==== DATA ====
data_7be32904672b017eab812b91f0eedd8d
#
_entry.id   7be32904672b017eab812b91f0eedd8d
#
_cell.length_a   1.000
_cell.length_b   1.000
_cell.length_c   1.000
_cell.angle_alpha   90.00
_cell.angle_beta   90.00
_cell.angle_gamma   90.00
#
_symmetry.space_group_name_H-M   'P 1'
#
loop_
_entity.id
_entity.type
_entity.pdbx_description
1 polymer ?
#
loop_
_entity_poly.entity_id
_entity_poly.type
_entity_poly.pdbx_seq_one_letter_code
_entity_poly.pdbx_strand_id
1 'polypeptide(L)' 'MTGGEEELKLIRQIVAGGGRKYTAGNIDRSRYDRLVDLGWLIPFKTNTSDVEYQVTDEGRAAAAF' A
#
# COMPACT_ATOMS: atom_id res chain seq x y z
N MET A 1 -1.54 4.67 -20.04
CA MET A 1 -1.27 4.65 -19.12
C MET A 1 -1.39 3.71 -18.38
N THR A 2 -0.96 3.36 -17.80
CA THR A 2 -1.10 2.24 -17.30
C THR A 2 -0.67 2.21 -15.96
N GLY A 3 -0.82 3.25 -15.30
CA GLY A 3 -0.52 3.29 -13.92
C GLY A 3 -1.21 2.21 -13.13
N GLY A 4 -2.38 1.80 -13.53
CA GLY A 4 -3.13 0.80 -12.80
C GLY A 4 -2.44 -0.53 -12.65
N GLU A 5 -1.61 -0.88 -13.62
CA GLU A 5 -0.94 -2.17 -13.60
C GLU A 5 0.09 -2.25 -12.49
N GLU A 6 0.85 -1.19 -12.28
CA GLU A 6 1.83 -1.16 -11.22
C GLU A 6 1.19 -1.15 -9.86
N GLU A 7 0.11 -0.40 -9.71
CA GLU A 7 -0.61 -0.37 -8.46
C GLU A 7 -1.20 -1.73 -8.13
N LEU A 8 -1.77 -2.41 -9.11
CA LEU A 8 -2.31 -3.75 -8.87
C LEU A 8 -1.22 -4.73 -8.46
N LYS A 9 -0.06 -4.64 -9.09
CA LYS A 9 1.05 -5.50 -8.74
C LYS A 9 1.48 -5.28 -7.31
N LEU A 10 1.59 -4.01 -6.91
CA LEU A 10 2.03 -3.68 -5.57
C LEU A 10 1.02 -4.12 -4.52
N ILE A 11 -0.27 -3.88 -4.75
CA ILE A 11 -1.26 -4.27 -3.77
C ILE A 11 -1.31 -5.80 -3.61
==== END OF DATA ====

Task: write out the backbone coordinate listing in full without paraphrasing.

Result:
data_7be32904672b017eab812b91f0eedd8d
#
_entry.id   7be32904672b017eab812b91f0eedd8d
#
_cell.length_a   1.000
_cell.length_b   1.000
_cell.length_c   1.000
_cell.angle_alpha   90.00
_cell.angle_beta   90.00
_cell.angle_gamma   90.00
#
_symmetry.space_group_name_H-M   'P 1'
#
loop_
_entity.id
_entity.type
_entity.pdbx_description
1 polymer ?
#
loop_
_entity_poly.entity_id
_entity_poly.type
_entity_poly.pdbx_seq_one_letter_code
_entity_poly.pdbx_strand_id
1 'polypeptide(L)' 'MTGGEEELKLIRQIVAGGGRKYTAGNIDRSRYDRLVDLGWLIPFKTNTSDVEYQVTDEGRAAAAF' A
#
# COMPACT_ATOMS: atom_id res chain seq x y z
N MET A 1 -1.54 4.67 -20.04
CA MET A 1 -1.27 4.65 -19.12
C MET A 1 -1.39 3.71 -18.38
N THR A 2 -0.96 3.36 -17.80
CA THR A 2 -1.10 2.24 -17.30
C THR A 2 -0.67 2.21 -15.96
N GLY A 3 -0.82 3.25 -15.30
CA GLY A 3 -0.52 3.29 -13.92
C GLY A 3 -1.21 2.21 -13.13
N GLY A 4 -2.38 1.80 -13.53
CA GLY A 4 -3.13 0.80 -12.80
C GLY A 4 -2.44 -0.53 -12.65
N GLU A 5 -1.61 -0.88 -13.62
CA GLU A 5 -0.94 -2.17 -13.60
C GLU A 5 0.09 -2.25 -12.49
N GLU A 6 0.85 -1.19 -12.28
CA GLU A 6 1.83 -1.16 -11.22
C GLU A 6 1.19 -1.15 -9.86
N GLU A 7 0.11 -0.40 -9.71
CA GLU A 7 -0.61 -0.37 -8.46
C GLU A 7 -1.20 -1.73 -8.13
N LEU A 8 -1.77 -2.41 -9.11
CA LEU A 8 -2.31 -3.75 -8.87
C LEU A 8 -1.22 -4.73 -8.46
N LYS A 9 -0.06 -4.64 -9.09
CA LYS A 9 1.05 -5.50 -8.74
C LYS A 9 1.48 -5.28 -7.31
N LEU A 10 1.59 -4.01 -6.91
CA LEU A 10 2.03 -3.68 -5.57
C LEU A 10 1.02 -4.12 -4.52
N ILE A 11 -0.27 -3.88 -4.75
CA ILE A 11 -1.26 -4.27 -3.77
C ILE A 11 -1.31 -5.80 -3.61